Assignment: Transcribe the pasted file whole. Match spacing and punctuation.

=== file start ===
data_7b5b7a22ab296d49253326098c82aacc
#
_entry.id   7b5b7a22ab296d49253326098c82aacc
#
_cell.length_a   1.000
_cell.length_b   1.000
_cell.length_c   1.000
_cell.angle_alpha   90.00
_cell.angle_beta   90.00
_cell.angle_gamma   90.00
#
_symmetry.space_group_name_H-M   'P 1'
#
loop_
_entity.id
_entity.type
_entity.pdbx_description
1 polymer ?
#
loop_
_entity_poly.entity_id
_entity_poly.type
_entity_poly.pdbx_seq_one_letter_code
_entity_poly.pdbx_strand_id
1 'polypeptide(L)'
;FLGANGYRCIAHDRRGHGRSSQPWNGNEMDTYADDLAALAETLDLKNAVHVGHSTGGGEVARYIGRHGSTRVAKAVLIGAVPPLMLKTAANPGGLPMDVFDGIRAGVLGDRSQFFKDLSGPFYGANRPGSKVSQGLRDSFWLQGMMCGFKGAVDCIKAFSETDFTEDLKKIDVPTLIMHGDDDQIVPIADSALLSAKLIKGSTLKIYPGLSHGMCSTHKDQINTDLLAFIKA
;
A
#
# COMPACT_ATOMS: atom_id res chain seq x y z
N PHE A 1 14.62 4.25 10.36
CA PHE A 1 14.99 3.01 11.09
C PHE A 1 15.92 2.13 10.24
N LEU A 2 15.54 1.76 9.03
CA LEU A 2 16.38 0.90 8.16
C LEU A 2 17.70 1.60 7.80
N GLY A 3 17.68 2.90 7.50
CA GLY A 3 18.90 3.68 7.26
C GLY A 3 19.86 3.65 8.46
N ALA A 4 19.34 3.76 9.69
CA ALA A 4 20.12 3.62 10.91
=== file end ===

data_7b5b7a22ab296d49253326098c82aacc
#
_entry.id   7b5b7a22ab296d49253326098c82aacc
#
_cell.length_a   1.000
_cell.length_b   1.000
_cell.length_c   1.000
_cell.angle_alpha   90.00
_cell.angle_beta   90.00
_cell.angle_gamma   90.00
#
_symmetry.space_group_name_H-M   'P 1'
#
loop_
_entity.id
_entity.type
_entity.pdbx_description
1 polymer ?
#
loop_
_entity_poly.entity_id
_entity_poly.type
_entity_poly.pdbx_seq_one_letter_code
_entity_poly.pdbx_strand_id
1 'polypeptide(L)'
;FLGANGYRCIAHDRRGHGRSSQPWNGNEMDTYADDLAALAETLDLKNAVHVGHSTGGGEVARYIGRHGSTRVAKAVLIGAVPPLMLKTAANPGGLPMDVFDGIRAGVLGDRSQFFKDLSGPFYGANRPGSKVSQGLRDSFWLQGMMCGFKGAVDCIKAFSETDFTEDLKKIDVPTLIMHGDDDQIVPIADSALLSAKLIKGSTLKIYPGLSHGMCSTHKDQINTDLLAFIKA
;
A
#
# COMPACT_ATOMS: atom_id res chain seq x y z
N PHE A 1 14.62 4.25 10.36
CA PHE A 1 14.99 3.01 11.09
C PHE A 1 15.92 2.13 10.24
N LEU A 2 15.54 1.76 9.03
CA LEU A 2 16.38 0.90 8.16
C LEU A 2 17.70 1.60 7.80
N GLY A 3 17.68 2.90 7.50
CA GLY A 3 18.90 3.68 7.26
C GLY A 3 19.86 3.65 8.46
N ALA A 4 19.34 3.76 9.69
CA ALA A 4 20.12 3.62 10.91